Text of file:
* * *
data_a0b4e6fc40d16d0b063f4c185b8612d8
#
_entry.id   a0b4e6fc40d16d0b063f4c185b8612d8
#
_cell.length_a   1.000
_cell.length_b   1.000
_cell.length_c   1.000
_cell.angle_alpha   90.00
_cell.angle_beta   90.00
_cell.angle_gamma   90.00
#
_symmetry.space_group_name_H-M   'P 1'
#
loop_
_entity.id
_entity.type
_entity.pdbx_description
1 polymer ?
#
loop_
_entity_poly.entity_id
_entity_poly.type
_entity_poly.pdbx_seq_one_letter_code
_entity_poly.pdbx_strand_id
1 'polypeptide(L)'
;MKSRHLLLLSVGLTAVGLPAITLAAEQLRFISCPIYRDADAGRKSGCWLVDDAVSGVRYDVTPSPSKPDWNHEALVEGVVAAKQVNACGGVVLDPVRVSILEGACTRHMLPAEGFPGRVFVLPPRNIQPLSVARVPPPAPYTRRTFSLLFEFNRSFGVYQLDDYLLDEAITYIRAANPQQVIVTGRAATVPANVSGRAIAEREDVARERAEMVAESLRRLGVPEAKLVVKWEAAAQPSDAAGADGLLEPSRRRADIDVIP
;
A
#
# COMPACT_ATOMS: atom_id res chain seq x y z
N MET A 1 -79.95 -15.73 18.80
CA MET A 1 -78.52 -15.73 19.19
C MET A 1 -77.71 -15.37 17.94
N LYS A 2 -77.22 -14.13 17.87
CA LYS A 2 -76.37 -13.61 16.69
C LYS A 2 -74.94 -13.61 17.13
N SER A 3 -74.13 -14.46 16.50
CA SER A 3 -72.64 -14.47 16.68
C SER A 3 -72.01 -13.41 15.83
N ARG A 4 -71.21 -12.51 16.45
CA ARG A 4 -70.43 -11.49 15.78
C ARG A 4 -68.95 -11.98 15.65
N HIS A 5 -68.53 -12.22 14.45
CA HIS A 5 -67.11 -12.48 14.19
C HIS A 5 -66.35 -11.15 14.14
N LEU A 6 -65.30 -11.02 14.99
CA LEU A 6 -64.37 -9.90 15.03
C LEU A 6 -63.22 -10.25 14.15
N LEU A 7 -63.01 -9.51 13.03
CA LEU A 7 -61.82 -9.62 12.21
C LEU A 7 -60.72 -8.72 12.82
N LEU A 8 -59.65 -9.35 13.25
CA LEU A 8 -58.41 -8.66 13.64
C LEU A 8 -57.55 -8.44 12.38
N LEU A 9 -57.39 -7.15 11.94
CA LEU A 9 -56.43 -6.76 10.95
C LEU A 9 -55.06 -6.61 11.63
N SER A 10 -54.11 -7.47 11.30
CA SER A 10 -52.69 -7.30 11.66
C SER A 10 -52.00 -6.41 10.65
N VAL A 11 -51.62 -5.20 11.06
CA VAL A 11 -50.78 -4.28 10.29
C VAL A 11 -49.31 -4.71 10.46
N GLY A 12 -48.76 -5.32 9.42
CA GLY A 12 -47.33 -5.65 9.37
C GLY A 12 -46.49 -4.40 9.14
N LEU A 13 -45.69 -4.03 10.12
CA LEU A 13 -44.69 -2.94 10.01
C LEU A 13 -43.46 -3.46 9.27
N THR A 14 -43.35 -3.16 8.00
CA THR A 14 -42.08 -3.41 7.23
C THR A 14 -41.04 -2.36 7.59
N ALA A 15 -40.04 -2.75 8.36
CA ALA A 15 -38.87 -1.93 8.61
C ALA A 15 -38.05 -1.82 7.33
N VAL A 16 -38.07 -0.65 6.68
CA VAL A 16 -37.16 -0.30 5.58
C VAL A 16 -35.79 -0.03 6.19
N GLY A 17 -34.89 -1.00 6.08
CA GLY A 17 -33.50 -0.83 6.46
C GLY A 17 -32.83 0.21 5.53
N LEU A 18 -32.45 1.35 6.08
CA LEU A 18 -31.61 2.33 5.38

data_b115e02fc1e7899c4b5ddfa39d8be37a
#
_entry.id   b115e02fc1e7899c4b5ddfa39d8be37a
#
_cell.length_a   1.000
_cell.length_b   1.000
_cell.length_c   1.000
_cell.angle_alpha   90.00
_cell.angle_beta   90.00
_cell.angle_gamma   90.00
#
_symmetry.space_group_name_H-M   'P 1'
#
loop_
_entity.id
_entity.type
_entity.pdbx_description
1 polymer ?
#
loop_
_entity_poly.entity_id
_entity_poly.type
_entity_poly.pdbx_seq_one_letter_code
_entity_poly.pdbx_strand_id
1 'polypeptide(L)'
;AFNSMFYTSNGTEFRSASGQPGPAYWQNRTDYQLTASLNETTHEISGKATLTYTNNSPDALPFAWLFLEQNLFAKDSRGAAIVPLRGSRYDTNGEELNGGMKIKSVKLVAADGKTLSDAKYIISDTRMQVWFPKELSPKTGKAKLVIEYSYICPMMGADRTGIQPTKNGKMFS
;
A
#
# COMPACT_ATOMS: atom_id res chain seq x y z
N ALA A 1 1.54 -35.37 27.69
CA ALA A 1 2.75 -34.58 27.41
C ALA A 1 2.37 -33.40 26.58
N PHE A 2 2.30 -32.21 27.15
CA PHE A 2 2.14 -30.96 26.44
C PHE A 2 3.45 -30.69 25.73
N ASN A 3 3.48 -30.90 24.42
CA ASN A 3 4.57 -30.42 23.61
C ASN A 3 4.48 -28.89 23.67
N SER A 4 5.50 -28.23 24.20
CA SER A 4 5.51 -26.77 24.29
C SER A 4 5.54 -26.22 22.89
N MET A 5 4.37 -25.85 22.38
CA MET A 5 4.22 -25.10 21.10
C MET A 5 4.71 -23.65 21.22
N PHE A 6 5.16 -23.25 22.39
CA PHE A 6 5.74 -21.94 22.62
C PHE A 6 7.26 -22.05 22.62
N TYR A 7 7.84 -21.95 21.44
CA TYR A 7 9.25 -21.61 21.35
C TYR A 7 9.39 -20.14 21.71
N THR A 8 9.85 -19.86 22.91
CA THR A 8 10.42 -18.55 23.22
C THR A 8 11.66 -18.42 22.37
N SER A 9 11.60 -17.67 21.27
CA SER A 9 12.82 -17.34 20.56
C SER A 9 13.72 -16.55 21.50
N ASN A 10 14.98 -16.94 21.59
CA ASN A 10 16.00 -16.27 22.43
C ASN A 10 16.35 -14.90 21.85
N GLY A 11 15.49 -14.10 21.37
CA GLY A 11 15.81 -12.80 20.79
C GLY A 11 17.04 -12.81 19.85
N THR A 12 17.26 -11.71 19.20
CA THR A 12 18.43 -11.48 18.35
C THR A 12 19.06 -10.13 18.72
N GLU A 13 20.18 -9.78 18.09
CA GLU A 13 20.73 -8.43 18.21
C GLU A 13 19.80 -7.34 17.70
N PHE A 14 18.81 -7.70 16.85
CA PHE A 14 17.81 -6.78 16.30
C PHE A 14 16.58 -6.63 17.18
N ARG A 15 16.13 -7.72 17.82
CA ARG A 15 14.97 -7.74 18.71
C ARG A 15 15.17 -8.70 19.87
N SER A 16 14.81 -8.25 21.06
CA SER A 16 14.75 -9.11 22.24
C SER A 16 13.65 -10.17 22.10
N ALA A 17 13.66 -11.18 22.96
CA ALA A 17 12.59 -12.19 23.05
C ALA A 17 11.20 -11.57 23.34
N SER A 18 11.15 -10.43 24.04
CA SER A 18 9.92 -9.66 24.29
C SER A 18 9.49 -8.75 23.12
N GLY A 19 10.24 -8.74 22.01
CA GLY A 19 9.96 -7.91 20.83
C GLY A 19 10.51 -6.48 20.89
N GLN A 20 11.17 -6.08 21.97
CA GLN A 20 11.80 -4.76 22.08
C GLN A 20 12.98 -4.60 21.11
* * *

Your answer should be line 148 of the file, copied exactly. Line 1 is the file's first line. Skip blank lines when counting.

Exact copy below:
CA THR A 12 18.43 -11.48 18.35